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Open Roads Forum  >  Truck Campers

 > Reg cab long bed vs extended cab long bed?

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kohldad

Goose Creek, SC

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Posted: 12/24/20 10:42pm Link  |  Quote  |  Print  |  Notify Moderator

It's been a long time, but we carried an '70 Franklin 11' TC on our 69 Dodge reg cab power wagon. The truck was wrecked and we replaced the frame/body with a 76 Dodge Club cab truck. All the suspension, axles, and driveline were moved from the 69 to the 76. So the only difference was the wheelbase and a couple hundred pounds of the truck. The first time we carried the TC on a trip, my father was surprised at how much better the longer wheel base carried the camper. There was a lot less porposing when going down the road and over railroad tracks. The '69 wasn't bad in the least bit, but the extra 18" in wheel base was a very noticeable difference.


2015 Ram 3500 4x4 Crew Cab SRW 6.4 Hemi LB 3.73 (12.4 hand calc avg mpg after 92,000 miles with camper)
2004 Lance 815 (prev: 2004 FW 35'; 1994 TT 30'; Tents)


specta

utah

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Posted: 12/24/20 11:17pm Link  |  Quote  |  Print  |  Notify Moderator

[image]

Works great for me.
Regular cabs with 8' beds are soo much more maneuverable in parking lots and making u-turns.

If I bought a new truck today it would be just what I have.
And I have zero interest in a dually.


Kenny
2011 Chevy 2500 HD 6.0L 4wd
1995 Lance 945 Onan QG 2500 LP
Regular cab. The best looking trucks.


Kayteg1

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Posted: 12/25/20 08:07am Link  |  Quote  |  Print  |  Notify Moderator

I know Spectra that you drive mostly in the parks, but making a line on the picture, from where driver head is and under the front cabover- it makes about 30 degrees.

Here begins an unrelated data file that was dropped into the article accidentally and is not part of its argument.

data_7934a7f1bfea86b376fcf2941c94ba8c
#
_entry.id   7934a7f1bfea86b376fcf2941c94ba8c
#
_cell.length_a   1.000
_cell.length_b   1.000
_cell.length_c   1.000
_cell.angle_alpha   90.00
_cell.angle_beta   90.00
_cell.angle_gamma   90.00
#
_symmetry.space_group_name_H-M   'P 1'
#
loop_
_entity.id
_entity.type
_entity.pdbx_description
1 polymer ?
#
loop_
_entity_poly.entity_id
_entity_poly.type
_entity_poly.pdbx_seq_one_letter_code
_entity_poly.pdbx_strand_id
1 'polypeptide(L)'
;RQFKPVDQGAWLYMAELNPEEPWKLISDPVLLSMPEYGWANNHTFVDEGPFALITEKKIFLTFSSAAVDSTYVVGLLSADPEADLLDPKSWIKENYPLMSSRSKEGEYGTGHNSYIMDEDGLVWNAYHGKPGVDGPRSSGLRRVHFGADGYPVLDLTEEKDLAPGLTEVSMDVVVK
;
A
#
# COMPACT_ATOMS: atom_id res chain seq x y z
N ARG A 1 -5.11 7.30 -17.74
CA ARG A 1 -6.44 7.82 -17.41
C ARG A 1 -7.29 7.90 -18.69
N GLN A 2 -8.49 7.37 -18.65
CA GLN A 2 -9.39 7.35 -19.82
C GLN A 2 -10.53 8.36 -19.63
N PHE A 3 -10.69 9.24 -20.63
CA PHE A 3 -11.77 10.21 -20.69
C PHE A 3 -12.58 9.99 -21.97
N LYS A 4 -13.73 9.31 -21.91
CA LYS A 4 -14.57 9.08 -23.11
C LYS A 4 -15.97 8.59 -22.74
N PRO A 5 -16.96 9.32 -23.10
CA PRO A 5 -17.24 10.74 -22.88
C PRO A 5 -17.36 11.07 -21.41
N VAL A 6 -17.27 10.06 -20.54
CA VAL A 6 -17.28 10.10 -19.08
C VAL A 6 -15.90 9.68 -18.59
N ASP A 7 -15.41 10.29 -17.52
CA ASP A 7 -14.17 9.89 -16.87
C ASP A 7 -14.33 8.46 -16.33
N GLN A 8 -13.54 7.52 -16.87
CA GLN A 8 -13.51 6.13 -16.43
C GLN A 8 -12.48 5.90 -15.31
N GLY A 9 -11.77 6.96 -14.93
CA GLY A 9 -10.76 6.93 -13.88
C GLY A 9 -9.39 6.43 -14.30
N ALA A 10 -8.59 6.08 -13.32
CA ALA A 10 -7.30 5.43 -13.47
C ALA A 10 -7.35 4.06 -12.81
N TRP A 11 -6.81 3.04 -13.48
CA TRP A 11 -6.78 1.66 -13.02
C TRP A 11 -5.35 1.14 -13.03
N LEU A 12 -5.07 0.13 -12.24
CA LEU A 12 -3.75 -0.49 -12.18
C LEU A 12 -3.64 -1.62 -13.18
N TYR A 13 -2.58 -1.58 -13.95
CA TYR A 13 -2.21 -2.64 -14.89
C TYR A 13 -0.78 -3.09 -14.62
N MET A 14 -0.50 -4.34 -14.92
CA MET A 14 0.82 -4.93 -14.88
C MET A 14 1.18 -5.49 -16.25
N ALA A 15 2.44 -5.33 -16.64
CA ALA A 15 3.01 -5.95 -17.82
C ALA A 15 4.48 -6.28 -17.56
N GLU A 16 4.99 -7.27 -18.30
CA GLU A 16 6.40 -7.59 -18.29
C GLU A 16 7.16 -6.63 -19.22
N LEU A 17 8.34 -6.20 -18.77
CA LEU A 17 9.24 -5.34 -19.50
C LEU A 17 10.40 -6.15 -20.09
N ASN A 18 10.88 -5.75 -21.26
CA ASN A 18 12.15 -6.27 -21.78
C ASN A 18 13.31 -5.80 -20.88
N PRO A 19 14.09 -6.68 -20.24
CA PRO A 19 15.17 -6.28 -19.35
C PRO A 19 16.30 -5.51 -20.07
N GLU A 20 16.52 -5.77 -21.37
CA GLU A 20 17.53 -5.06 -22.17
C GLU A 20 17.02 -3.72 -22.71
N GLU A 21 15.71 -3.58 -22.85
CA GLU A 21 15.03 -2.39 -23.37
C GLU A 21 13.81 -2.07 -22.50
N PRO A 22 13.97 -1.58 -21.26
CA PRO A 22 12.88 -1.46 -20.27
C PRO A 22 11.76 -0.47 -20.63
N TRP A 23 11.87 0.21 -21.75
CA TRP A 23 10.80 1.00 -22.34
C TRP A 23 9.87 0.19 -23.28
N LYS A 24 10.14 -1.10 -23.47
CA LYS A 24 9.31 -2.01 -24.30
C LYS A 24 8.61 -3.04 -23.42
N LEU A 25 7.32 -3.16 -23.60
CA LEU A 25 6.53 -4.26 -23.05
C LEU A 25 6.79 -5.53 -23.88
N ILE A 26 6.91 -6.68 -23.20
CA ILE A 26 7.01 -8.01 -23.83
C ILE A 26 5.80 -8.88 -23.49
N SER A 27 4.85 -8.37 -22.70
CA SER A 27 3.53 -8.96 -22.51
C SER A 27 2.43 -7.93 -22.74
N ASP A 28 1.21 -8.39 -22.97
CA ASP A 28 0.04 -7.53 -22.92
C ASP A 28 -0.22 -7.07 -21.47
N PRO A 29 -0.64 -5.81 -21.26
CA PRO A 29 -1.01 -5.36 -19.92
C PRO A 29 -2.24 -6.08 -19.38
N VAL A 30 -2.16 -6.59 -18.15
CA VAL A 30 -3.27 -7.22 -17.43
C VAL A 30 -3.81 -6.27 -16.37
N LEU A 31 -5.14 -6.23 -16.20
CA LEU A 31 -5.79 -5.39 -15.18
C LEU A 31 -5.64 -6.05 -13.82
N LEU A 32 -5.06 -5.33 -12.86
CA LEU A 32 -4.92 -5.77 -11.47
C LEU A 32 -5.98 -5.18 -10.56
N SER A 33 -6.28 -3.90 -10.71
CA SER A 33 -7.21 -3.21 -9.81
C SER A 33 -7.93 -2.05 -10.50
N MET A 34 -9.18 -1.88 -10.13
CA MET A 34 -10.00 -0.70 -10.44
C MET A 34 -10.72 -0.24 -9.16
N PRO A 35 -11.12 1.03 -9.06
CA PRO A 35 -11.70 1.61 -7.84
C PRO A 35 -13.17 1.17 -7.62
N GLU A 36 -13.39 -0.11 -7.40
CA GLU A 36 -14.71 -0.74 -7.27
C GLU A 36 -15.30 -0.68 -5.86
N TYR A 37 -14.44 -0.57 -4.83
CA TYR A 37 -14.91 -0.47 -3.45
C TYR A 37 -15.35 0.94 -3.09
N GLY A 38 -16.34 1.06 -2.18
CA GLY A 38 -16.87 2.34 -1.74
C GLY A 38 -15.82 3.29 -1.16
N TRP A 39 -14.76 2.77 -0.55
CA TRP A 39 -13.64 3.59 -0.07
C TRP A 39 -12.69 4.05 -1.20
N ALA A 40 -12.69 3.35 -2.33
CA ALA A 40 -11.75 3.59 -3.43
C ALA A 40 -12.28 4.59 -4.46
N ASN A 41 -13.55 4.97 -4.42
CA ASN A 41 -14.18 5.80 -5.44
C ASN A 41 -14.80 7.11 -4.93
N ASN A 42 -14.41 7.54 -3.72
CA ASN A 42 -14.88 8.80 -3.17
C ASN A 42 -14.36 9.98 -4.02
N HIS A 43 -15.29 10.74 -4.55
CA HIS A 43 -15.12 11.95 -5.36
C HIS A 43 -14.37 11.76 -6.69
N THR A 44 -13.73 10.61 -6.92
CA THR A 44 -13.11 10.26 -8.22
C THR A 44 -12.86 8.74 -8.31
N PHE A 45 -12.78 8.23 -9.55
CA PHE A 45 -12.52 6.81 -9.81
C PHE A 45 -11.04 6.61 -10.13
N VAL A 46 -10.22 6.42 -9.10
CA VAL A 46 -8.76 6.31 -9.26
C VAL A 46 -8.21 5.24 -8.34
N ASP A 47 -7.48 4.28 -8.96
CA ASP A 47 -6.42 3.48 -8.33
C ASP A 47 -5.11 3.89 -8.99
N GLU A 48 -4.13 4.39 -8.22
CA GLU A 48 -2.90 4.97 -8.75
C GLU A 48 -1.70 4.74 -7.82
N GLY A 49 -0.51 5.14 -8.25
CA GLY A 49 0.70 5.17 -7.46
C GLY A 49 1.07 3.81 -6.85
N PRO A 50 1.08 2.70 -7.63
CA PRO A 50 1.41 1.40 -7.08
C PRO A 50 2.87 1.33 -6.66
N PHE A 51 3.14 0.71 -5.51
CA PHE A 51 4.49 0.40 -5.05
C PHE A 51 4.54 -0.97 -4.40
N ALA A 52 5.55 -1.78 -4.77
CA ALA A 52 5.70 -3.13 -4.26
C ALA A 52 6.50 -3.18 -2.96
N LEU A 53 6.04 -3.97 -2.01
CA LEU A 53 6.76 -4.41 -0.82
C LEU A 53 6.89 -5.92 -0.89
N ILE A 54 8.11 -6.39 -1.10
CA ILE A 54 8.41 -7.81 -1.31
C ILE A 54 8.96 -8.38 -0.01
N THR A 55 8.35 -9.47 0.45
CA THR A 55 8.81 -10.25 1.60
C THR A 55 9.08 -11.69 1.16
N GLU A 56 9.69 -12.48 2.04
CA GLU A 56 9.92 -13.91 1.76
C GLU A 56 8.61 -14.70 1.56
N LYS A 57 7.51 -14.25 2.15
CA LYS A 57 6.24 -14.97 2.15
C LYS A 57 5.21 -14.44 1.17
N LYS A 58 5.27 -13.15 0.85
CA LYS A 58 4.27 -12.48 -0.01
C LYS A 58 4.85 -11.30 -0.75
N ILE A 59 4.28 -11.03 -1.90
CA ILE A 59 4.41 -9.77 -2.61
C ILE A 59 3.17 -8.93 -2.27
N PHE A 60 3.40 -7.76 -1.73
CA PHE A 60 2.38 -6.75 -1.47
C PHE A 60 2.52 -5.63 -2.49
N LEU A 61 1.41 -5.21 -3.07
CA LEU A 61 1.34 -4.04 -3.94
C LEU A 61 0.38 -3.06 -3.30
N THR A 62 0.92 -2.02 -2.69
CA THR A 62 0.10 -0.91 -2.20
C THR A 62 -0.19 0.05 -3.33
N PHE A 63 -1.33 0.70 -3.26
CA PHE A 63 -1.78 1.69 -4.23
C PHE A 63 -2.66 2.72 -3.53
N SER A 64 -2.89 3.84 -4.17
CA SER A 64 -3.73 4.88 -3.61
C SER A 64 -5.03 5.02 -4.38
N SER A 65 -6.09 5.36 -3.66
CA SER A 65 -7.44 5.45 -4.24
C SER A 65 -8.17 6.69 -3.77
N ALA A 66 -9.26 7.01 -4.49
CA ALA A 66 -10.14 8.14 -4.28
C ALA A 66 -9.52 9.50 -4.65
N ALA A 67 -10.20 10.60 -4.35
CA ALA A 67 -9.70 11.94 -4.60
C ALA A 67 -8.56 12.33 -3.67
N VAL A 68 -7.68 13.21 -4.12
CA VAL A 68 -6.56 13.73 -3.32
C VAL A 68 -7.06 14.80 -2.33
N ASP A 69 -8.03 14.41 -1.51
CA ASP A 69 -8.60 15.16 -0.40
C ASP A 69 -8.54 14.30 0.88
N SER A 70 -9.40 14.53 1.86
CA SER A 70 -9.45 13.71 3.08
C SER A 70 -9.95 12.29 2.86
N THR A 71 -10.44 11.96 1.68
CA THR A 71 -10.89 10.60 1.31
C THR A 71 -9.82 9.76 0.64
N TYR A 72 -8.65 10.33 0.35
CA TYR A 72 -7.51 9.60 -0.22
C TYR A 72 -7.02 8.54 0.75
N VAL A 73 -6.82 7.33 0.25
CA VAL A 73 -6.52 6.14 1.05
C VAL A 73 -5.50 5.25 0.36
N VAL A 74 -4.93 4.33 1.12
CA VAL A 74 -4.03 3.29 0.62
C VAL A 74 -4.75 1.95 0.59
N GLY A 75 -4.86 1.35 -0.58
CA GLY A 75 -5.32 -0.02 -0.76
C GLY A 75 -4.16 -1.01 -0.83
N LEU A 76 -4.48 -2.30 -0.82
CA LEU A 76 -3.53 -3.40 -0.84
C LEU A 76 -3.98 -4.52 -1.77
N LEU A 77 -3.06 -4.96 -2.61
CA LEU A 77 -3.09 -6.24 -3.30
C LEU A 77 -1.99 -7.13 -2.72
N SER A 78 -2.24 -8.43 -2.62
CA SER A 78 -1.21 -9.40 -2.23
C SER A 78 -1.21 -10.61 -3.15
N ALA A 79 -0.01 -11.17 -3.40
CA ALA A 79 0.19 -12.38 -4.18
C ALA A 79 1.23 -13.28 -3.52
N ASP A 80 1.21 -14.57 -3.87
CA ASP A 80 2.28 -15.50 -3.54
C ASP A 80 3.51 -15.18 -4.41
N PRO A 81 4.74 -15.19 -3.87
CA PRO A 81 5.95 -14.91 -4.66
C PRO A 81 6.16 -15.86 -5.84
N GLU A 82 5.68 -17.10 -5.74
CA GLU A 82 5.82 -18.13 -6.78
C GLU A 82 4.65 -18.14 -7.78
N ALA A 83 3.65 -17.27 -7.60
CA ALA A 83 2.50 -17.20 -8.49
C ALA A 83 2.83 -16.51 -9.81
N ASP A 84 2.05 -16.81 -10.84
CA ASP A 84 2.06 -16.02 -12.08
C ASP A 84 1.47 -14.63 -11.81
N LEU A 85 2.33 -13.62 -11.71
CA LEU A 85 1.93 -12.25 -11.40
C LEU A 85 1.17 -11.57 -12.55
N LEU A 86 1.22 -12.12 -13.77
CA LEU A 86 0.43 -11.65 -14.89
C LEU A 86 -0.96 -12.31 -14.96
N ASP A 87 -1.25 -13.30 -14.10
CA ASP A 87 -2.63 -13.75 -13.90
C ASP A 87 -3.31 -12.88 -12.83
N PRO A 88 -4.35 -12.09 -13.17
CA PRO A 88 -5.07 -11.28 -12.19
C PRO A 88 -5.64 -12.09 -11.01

Meaning when you are at street light hanging 15' high, you need to back up about 50' to see it. That is safety concern.





JRscooby

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Posted: 12/25/20 08:53am Link  |  Quote  |  Print  |  Notify Moderator

jimh425 wrote:

Yes, a shorter wheelbase truck will carry a TC as well as a longer wheelbase truck. It will have the affect of moving weight closer to the front wheels. How much weight that actually makes it to the front wheels depends on the TC.
.


Anybody that has spent any time in the trucking industry will tell you that a longer wheelbase will let you have a higher GVW, without overloading the rear axles.


Kayteg1 wrote:

I know Spectra that you drive mostly in the parks, but making a line on the picture, from where driver head is and under the front cabover- it makes about 30 degrees.
Meaning when you are at street light hanging 15' high, you need to back up about 50' to see it. That is safety concern.


Back in the '50s you could buy a plastic prism to mount on the dash if you had a low sun-visor. Had one on the dash of my '67 Pete. If you got so it was past the visor edge light line you could tell the color.

Kayteg1

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Posted: 12/25/20 09:18am Link  |  Quote  |  Print  |  Notify Moderator

JRscooby wrote:


Back in the '50s you could buy a plastic prism to mount on the dash if you had a low sun-visor. Had one on the dash of my '67 Pete. If you got so it was past the visor edge light line you could tell the color.

Those were the years when we did not use seat belts neither?

specta

utah

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Posted: 12/25/20 09:46am Link  |  Quote  |  Print  |  Notify Moderator

Kayteg1 wrote:

I know Spectra that you drive mostly in the parks, but making a line on the picture, from where driver head is and under the front cabover- it makes about 30 degrees.